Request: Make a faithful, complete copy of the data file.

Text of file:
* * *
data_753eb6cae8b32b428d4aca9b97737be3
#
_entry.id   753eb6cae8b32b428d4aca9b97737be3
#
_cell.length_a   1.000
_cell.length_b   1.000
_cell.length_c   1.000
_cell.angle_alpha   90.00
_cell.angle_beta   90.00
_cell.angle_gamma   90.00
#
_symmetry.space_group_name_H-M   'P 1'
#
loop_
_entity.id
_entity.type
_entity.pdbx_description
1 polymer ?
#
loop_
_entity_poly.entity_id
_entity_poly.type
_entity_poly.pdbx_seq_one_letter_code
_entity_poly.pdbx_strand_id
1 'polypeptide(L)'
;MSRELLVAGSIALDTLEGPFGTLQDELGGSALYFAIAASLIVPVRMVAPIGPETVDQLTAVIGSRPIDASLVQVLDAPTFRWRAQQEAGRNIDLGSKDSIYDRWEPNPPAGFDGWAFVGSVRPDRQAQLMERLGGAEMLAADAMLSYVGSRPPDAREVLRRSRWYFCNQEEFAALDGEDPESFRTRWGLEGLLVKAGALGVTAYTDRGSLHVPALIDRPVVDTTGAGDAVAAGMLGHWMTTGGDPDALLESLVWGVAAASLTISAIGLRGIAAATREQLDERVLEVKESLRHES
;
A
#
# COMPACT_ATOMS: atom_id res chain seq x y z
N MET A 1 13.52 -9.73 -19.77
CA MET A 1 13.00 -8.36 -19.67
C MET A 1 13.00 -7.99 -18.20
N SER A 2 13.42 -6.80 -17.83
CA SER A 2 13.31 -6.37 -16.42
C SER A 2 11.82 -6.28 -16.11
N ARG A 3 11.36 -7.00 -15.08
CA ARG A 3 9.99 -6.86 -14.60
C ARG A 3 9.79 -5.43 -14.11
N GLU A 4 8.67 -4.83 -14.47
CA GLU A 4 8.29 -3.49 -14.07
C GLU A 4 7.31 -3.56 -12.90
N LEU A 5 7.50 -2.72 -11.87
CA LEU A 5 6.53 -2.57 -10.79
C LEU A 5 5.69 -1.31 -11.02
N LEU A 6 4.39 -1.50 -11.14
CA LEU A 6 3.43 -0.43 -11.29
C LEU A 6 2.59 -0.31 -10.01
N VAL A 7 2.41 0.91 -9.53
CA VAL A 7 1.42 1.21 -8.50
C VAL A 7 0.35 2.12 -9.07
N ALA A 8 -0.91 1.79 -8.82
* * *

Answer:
data_753eb6cae8b32b428d4aca9b97737be3
#
_entry.id   753eb6cae8b32b428d4aca9b97737be3
#
_cell.length_a   1.000
_cell.length_b   1.000
_cell.length_c   1.000
_cell.angle_alpha   90.00
_cell.angle_beta   90.00
_cell.angle_gamma   90.00
#
_symmetry.space_group_name_H-M   'P 1'
#
loop_
_entity.id
_entity.type
_entity.pdbx_description
1 polymer ?
#
loop_
_entity_poly.entity_id
_entity_poly.type
_entity_poly.pdbx_seq_one_letter_code
_entity_poly.pdbx_strand_id
1 'polypeptide(L)'
;MSRELLVAGSIALDTLEGPFGTLQDELGGSALYFAIAASLIVPVRMVAPIGPETVDQLTAVIGSRPIDASLVQVLDAPTFRWRAQQEAGRNIDLGSKDSIYDRWEPNPPAGFDGWAFVGSVRPDRQAQLMERLGGAEMLAADAMLSYVGSRPPDAREVLRRSRWYFCNQEEFAALDGEDPESFRTRWGLEGLLVKAGALGVTAYTDRGSLHVPALIDRPVVDTTGAGDAVAAGMLGHWMTTGGDPDALLESLVWGVAAASLTISAIGLRGIAAATREQLDERVLEVKESLRHES
;
A
#
# COMPACT_ATOMS: atom_id res chain seq x y z
N MET A 1 13.52 -9.73 -19.77
CA MET A 1 13.00 -8.36 -19.67
C MET A 1 13.00 -7.99 -18.20
N SER A 2 13.42 -6.80 -17.83
CA SER A 2 13.31 -6.37 -16.42
C SER A 2 11.82 -6.28 -16.11
N ARG A 3 11.36 -7.00 -15.08
CA ARG A 3 9.99 -6.86 -14.60
C ARG A 3 9.79 -5.43 -14.11
N GLU A 4 8.67 -4.83 -14.47
CA GLU A 4 8.29 -3.49 -14.07
C GLU A 4 7.31 -3.56 -12.90
N LEU A 5 7.50 -2.72 -11.87
CA LEU A 5 6.53 -2.57 -10.79
C LEU A 5 5.69 -1.31 -11.02
N LEU A 6 4.39 -1.50 -11.14
CA LEU A 6 3.43 -0.43 -11.29
C LEU A 6 2.59 -0.31 -10.01
N VAL A 7 2.41 0.91 -9.53
CA VAL A 7 1.42 1.21 -8.50
C VAL A 7 0.35 2.12 -9.07
N ALA A 8 -0.91 1.79 -8.82